Tell me, do you really object to a merit based immigration policy which weeds out foreigners which common sense indicates will be destructive to the general welfare of the United States and detrimental her taxpaying citizens?

JWK


American citizens are sick and tired of being made into tax-slaves to finance a maternity ward for the poverty stricken populations of other countries who invade America’s borders to give birth.



#16

No, you’re talking about the effects of having a dysfunctional bureaucracy, that encourages a black market in labor.

If we had legal immigration that was at least in the ball park of what the economy was demanding (ergo, the natural rate of immigration, a thing most economists agree exists), most of the problems you want addressed would cease.

Most people would operate above board, people wouldn’t congregate overwhelmingly in areas that allow them to escape prosecution, immigrants wouldn’t be pressured to stay in lower-class economic life styles, oh and and hey! Just like the Venezuelans, the Cubans, and Vietnamese, you might just see more than half think “those conservatives got a point”, and vote for us, when they bother to do so.

Because humans, to include immigrants, have this surprising thing called agency, which allows them to entertain this other thing called arguments.

Making arguments to appeal to agency? Worked for the Canadian Conservatives, who turned the tables on their own liberals through immigrants, and not by promising more “goodies” , but simply through making their own immigration system easier to handle.


#17

What I’m talking about and asking you is, do you object to a merit based immigration policy which weeds out foreigners which common sense indicates will be destructive to the general welfare of the United States and detrimental her taxpaying citizens?

JWK


American citizens are sick and tired of being made into tax-slaves to finance a maternity ward for the poverty stricken populations of other countries who invade America’s borders to give birth.



#18

Because central planners always have common sense enough to know what products and services you should produce and buy and what resources you should be using to do it! /end sarcasm

It boggles my mind that these same folks are appalled by Obamacare while complaining about “cheap labor.” Real free-market competition is what Republicans and conservatives supposedly want, yet I keep seeing complaints about cheap immigrant labor. Cheaper inputs allows prices to fall as producers compete. If cheap labor somehow managed to actually drive down the wages of citizens, the products will be commensurately cheaper – presuming they’re allowed to fall by the bureaucrats who represent “the people.”

JWK, This America First thing drives up the cost of living while limiting trade opportunities for the American people.


#19

Part of an America First immigration policy would not make America citizens into tax slaves to support the economic needs of millions of foreigners who have invaded our borders.

While you applaud cheap foreign labor, it seems you close your eyes to the devastating effects which “cheap” unbridled immigration inflicts upon American citizens.

Trump’s support for a merit based immigration policy would confront some of the devastating effects which un-restricted immigration has inflicted upon American citizens.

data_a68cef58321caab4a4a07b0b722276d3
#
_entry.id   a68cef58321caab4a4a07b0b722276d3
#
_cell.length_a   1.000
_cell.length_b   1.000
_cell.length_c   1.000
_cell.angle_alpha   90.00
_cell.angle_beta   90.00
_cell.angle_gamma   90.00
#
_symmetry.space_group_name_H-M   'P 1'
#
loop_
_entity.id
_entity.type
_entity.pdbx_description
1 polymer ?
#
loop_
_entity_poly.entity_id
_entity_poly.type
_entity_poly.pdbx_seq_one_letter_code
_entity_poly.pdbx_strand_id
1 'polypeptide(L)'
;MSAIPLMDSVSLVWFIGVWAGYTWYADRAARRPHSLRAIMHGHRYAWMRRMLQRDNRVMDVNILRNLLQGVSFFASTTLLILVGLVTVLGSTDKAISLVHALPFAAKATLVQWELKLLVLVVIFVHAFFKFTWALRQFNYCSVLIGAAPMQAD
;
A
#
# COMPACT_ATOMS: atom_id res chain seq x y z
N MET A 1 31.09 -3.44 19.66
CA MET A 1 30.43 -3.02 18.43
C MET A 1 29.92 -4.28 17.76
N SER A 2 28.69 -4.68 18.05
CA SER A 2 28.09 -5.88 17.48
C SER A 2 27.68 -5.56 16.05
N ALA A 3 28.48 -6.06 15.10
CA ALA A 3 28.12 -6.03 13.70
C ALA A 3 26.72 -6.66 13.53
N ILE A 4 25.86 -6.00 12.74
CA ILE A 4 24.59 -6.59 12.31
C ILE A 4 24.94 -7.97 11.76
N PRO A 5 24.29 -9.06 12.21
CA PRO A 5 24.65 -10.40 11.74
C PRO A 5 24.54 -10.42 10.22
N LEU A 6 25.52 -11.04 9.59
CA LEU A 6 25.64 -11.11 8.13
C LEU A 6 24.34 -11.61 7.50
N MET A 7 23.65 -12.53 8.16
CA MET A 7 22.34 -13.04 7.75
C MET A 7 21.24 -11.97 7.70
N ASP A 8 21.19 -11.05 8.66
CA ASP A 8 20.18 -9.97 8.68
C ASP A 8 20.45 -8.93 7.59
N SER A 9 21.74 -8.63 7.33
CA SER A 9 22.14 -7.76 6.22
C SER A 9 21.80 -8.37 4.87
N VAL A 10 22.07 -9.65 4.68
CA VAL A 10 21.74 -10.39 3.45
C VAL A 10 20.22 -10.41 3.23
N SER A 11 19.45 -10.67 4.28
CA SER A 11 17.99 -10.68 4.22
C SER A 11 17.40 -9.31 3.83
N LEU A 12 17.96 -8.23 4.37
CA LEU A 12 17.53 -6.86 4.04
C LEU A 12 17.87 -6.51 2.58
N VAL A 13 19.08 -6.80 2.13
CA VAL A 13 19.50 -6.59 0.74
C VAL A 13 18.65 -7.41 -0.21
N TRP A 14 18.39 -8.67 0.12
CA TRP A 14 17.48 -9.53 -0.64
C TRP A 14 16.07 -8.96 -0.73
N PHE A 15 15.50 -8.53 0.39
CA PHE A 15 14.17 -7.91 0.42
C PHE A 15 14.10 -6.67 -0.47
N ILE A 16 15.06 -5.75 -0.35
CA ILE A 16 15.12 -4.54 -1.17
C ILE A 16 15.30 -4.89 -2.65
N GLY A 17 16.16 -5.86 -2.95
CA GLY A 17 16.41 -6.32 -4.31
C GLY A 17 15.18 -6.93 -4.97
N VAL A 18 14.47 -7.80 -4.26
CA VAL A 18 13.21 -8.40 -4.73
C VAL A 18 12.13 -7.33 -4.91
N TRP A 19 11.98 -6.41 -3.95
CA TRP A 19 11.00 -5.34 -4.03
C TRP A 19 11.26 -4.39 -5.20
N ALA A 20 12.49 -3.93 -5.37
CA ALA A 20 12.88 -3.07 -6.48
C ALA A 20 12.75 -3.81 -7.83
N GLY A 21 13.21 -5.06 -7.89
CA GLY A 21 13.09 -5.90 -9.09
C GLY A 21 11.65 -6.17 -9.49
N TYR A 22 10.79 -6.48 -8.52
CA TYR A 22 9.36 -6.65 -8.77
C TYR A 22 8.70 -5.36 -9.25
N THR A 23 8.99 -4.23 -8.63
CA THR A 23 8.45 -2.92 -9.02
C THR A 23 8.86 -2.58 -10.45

Tell me, do you have a problem with a merit based immigration policy which forbids immigrants from receiving government cheese for at least five years?

JWK


There was a time not too long ago in New York when the able-bodied were ashamed to accept home relief, a program created by Franklin D. Roosevelt in 1931 when he was Governor. Now, New York City and many other major cities are infested with countless government cheese factions, including recent immigrants, who not only demand welfare, but use it to buy beer, wine, drugs, sex, and Lotto tickets.



#20

History shows us America first = high immigration rate. We’ve always enjoyed our highest points of prosperity when foreign-born people comprise a high ratio of our population.

The 1920s immigration flood set off prosperity, so did the wave 30 years before that, and in the 1840s.

You can’t ignore facts John.

> would not make America citizens into tax slaves to support the economic needs of millions of foreigners

Empty rhetoric next to the result from Cubans and Vietnamese immigrants. Treat them like people, they act like people. It’s equally empty next to the experience of the Canadians… whose system BTW, Trump said he wanted to imitate. I’m just not confident he’ll go all the way. It’s more likely he’ll create a hybrid that will keep much of the dysfunction built-in, while also failing to address the issues even the Canadians have.

> While you applaud cheap foreign labor, it seems you close your eyes to the devastating effects which “cheap” unbridled immigration

It’s the same as automation: cheaper goods, lower cost of living.

It’s the same as outsourcing: cheaper goods, lower cost of living.

Economists praise high immigration rate; economically, there is never a reason to not want it.

If Gov’t policy is an issue because it gives people too many subsidies, then gov’t policy should be changed. Blaming the immigrant for a fault in the system they did nothing to set up is mere sophistry, it is not conservative, nor is defending bureaucracy.